Foreword

This publication presents a comprehensive international comparison across all EU and OECD countries, as well as of selected other G20 countries, of the integration outcomes for immigrants and their children. It is the fruit of a co-operation between the European Commission (DG Migration and Home Affairs) and the OECD’s International Migration Division, as part of a regular monitoring of comparable indicators of integration across EU, OECD and G20 countries.

This publication is the third edition of an OECD series that started in 2012 with the OECD publication Settling In: Indicators of Immigrant Integration and draws on the data and information gathered in the first two editions as well as the broader work on integration issues carried out by the OECD’s International Migration Division. It also benefited from data provided by Eurostat, the EU Fundamental Rights Agency (FRA), the IOM Migration Research and Training Centre (MRTC), as well as specific data requests to EU and OECD countries. This publication would not have been possible without the support of the Delegates to the OECD Working Party on Migration and national statistics offices who provided valuable support in the data collection for this report.

Chapter 1 introduces the topics and provides a scoreboard of outcomes. It also presents a classification of countries which share similar immigrant populations. Chapter 2 presents contextual information on immigrant populations, including socio-demographic characteristics compared with those of the native-born; specific factors related to the immigrant population (such as countries of origin and length of residence) and information on the composition of immigrant households, compared to native-born households.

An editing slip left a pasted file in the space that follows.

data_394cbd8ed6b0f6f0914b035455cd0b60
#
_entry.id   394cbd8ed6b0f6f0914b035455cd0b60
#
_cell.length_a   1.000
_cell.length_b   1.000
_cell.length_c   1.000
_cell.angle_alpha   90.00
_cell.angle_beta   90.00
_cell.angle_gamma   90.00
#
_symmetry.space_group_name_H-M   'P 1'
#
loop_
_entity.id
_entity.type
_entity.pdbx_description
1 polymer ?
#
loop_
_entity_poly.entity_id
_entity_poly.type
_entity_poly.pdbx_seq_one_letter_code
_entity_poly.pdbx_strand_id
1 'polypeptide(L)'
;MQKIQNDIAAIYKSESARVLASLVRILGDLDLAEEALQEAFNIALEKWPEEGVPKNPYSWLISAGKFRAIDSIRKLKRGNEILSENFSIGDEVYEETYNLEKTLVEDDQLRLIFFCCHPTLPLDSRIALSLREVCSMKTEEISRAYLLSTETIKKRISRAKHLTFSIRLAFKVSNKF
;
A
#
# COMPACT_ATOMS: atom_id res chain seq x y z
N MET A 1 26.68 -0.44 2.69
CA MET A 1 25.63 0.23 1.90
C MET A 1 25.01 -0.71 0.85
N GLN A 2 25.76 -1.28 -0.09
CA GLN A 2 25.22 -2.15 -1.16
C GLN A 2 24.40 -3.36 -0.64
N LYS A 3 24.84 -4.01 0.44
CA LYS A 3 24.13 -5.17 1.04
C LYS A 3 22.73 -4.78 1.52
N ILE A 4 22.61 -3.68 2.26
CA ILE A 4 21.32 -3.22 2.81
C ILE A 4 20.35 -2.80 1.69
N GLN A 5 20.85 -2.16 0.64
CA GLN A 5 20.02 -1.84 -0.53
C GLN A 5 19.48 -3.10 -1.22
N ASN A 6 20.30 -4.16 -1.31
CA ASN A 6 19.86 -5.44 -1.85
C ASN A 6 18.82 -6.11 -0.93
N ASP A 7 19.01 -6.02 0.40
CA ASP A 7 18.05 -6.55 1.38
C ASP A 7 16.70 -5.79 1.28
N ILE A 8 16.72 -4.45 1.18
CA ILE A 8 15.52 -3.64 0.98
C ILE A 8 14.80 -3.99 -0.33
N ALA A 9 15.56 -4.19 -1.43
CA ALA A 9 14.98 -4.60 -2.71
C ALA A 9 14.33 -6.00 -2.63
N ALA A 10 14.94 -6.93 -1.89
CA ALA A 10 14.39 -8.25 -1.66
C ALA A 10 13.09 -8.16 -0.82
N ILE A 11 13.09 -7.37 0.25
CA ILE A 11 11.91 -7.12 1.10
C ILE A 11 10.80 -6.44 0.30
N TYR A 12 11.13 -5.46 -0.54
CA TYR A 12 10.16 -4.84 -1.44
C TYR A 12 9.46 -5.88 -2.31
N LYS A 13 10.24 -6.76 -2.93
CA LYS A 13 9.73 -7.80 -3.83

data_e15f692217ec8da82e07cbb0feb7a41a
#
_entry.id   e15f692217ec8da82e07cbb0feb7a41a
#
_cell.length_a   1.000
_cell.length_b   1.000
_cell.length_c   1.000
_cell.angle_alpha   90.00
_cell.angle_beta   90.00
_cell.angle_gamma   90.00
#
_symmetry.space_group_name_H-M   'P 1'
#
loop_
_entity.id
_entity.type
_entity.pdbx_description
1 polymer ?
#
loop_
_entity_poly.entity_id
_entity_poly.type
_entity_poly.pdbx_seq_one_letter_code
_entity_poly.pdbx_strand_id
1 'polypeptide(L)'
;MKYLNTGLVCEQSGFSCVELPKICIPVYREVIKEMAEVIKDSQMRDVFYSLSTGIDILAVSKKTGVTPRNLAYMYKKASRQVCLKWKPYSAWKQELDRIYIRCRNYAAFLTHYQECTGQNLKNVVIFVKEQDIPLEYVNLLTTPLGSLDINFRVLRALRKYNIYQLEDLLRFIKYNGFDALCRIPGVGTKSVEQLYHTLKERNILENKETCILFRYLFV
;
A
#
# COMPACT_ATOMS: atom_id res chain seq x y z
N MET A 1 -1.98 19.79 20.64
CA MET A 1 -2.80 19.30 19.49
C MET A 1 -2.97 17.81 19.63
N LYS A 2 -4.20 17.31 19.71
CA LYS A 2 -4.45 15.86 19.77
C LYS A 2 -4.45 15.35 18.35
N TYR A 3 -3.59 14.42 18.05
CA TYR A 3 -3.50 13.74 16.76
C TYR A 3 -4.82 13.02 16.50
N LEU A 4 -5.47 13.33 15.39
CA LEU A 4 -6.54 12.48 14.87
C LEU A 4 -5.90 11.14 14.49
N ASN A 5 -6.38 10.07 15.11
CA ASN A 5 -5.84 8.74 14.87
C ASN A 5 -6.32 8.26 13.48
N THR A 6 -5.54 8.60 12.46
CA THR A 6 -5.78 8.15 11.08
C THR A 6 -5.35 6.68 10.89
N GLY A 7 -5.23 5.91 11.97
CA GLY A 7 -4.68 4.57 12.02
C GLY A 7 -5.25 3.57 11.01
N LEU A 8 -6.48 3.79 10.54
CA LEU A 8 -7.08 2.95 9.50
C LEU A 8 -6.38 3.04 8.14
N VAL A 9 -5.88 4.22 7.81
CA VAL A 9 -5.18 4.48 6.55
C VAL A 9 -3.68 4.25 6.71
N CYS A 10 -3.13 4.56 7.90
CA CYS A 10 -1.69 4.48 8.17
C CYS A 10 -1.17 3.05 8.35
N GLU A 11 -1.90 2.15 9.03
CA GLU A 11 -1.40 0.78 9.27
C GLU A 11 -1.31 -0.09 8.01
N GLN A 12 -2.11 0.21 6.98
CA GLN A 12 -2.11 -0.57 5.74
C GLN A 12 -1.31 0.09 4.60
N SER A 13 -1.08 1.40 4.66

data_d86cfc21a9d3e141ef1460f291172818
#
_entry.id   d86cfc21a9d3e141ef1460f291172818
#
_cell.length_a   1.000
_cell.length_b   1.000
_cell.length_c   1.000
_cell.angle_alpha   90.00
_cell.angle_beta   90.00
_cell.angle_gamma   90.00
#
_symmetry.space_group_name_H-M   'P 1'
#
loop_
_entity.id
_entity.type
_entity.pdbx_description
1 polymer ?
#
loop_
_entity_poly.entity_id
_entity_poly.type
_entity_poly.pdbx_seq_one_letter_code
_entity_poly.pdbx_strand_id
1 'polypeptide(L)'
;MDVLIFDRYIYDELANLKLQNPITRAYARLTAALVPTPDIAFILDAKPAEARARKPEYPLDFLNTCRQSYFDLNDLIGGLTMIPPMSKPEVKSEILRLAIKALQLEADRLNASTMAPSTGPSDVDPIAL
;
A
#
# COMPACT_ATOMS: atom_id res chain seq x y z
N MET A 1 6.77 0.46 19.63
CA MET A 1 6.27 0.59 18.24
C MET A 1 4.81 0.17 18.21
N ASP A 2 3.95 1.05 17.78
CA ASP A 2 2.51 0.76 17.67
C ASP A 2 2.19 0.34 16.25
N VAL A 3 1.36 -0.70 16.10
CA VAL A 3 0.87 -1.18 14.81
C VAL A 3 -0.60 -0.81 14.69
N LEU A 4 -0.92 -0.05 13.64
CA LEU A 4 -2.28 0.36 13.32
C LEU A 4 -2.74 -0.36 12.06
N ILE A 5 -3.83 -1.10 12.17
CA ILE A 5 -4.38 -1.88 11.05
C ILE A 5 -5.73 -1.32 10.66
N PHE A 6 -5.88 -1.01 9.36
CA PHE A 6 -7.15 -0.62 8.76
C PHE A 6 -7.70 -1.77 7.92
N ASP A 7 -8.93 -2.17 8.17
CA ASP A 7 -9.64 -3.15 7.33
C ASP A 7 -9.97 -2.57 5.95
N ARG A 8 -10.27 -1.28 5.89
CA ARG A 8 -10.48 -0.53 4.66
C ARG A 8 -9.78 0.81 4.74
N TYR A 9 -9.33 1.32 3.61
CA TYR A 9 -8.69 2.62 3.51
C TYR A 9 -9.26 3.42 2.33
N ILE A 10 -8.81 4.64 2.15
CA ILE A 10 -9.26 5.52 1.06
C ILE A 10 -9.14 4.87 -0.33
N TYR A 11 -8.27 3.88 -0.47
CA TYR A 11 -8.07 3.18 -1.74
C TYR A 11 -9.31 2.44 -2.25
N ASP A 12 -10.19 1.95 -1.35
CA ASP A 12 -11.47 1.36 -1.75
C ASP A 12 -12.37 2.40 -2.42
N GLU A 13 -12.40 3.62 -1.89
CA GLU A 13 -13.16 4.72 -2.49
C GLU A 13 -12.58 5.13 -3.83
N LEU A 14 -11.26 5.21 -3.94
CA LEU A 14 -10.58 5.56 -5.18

Against the background set out in Chapter 2, the remainder of the publication goes on to consider actual indicators of integration. Chapter 3 looks at key indicators of immigrants’ skills and labour market integration. It examines immigrants’ levels of education, language skills and participation in training, in addition to their labour market outcomes, as well as the quality of their jobs. Chapter 4 examines several aspects of living conditions: household income, housing conditions, as well as health status and access to healthcare. Chapter 5 addresses immigrants’ civic engagement and their social integration. Selected measurable aspects of social cohesion, such as sense of belonging to one’s country of residence, voting behaviour (for those naturalised), perceived discrimination, as well as host-society attitudes towards immigration are presented.

This publication also includes three large special chapters. Chapter 6 looks at gender differences. Chapter 7 examines the integration of young people with a migrant background. Chapter 8 presents a monitoring of EU “Zaragoza indicators” for third-country nationals – i.e. non-EU nationals living in an EU country.

This publication was written by Yves Breem and Cécile Thoreau together with Elisabeth Kamm, under the co-ordination of Thomas Liebig. Claire Rossi-De Vries and Jongmi Lee provided statistical assistance. The publication also benefited from contributions by Laurent Aujean, Rhea Ravenna Sohst and Elin Törnblom Duthu. Ken Kincaid provided the editing, and Véronique Gindrey, Lucy Hulett, Anna Tarutina and Joanne Dundon publication support.

It benefited from comments by Laurent Aujean (DG Migration and Home Affairs) and from Jean-Christophe Dumont, Mark Pearson and Stefano Scarpetta (all OECD) as well as from several officials from EU FRA.

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